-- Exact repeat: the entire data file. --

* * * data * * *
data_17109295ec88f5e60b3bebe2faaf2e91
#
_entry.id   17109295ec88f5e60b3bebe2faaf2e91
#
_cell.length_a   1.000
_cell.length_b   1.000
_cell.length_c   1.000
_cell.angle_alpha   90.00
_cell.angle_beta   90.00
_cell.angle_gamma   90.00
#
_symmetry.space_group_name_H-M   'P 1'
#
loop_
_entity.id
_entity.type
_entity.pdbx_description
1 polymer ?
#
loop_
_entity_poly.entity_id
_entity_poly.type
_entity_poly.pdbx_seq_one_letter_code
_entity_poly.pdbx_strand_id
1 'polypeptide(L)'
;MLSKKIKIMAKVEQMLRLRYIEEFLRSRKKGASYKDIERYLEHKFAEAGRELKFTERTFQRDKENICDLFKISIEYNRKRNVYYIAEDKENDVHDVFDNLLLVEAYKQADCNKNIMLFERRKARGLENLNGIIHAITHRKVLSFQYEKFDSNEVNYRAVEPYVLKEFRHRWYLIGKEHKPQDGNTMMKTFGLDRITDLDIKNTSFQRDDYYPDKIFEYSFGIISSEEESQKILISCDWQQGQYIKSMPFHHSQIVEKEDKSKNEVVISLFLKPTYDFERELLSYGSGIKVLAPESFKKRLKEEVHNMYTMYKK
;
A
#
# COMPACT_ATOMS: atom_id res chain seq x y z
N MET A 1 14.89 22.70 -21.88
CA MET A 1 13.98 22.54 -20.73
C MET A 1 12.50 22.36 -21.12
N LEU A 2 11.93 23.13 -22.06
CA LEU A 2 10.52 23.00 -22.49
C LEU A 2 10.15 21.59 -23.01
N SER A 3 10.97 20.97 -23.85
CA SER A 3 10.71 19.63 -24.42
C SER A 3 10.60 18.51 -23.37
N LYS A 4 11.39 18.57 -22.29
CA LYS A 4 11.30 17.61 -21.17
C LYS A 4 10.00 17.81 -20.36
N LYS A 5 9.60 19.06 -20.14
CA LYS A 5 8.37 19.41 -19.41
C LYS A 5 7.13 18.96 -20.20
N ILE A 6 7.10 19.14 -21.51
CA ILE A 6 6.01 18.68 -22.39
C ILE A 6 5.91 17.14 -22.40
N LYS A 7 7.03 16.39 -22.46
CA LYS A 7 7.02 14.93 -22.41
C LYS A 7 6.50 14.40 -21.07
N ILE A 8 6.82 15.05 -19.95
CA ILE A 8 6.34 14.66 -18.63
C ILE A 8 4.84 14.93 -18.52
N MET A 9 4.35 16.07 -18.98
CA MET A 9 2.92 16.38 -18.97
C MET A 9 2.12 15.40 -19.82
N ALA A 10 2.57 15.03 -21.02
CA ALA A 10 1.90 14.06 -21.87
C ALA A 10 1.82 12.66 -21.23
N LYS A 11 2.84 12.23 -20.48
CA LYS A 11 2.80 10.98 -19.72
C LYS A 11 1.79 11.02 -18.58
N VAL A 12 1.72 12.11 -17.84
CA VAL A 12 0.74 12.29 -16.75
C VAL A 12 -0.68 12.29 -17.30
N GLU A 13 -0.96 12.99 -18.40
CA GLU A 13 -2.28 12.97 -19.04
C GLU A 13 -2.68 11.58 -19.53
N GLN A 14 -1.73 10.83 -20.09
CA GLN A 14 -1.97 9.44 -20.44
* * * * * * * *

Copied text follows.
data_17109295ec88f5e60b3bebe2faaf2e91
#
_entry.id   17109295ec88f5e60b3bebe2faaf2e91
#
_cell.length_a   1.000
_cell.length_b   1.000
_cell.length_c   1.000
_cell.angle_alpha   90.00
_cell.angle_beta   90.00
_cell.angle_gamma   90.00
#
_symmetry.space_group_name_H-M   'P 1'
#
loop_
_entity.id
_entity.type
_entity.pdbx_description
1 polymer ?
#
loop_
_entity_poly.entity_id
_entity_poly.type
_entity_poly.pdbx_seq_one_letter_code
_entity_poly.pdbx_strand_id
1 'polypeptide(L)'
;MLSKKIKIMAKVEQMLRLRYIEEFLRSRKKGASYKDIERYLEHKFAEAGRELKFTERTFQRDKENICDLFKISIEYNRKRNVYYIAEDKENDVHDVFDNLLLVEAYKQADCNKNIMLFERRKARGLENLNGIIHAITHRKVLSFQYEKFDSNEVNYRAVEPYVLKEFRHRWYLIGKEHKPQDGNTMMKTFGLDRITDLDIKNTSFQRDDYYPDKIFEYSFGIISSEEESQKILISCDWQQGQYIKSMPFHHSQIVEKEDKSKNEVVISLFLKPTYDFERELLSYGSGIKVLAPESFKKRLKEEVHNMYTMYKK
;
A
#
# COMPACT_ATOMS: atom_id res chain seq x y z
N MET A 1 14.89 22.70 -21.88
CA MET A 1 13.98 22.54 -20.73
C MET A 1 12.50 22.36 -21.12
N LEU A 2 11.93 23.13 -22.06
CA LEU A 2 10.52 23.00 -22.49
C LEU A 2 10.15 21.59 -23.01
N SER A 3 10.97 20.97 -23.85
CA SER A 3 10.71 19.63 -24.42
C SER A 3 10.60 18.51 -23.37
N LYS A 4 11.39 18.57 -22.29
CA LYS A 4 11.30 17.61 -21.17
C LYS A 4 10.00 17.81 -20.36
N LYS A 5 9.60 19.06 -20.14
CA LYS A 5 8.37 19.41 -19.41
C LYS A 5 7.13 18.96 -20.20
N ILE A 6 7.10 19.14 -21.51
CA ILE A 6 6.01 18.68 -22.39
C ILE A 6 5.91 17.14 -22.40
N LYS A 7 7.03 16.39 -22.46
CA LYS A 7 7.02 14.93 -22.41
C LYS A 7 6.50 14.40 -21.07
N ILE A 8 6.82 15.05 -19.95
CA ILE A 8 6.34 14.66 -18.63
C ILE A 8 4.84 14.93 -18.52
N MET A 9 4.35 16.07 -18.98
CA MET A 9 2.92 16.38 -18.97
C MET A 9 2.12 15.40 -19.82
N ALA A 10 2.57 15.03 -21.02
CA ALA A 10 1.90 14.06 -21.87
C ALA A 10 1.82 12.66 -21.23
N LYS A 11 2.84 12.23 -20.48
CA LYS A 11 2.80 10.98 -19.72
C LYS A 11 1.79 11.02 -18.58
N VAL A 12 1.72 12.11 -17.84
CA VAL A 12 0.74 12.29 -16.75
C VAL A 12 -0.68 12.29 -17.30
N GLU A 13 -0.96 12.99 -18.40
CA GLU A 13 -2.28 12.97 -19.04
C GLU A 13 -2.68 11.58 -19.53
N GLN A 14 -1.73 10.83 -20.09
CA GLN A 14 -1.97 9.44 -20.44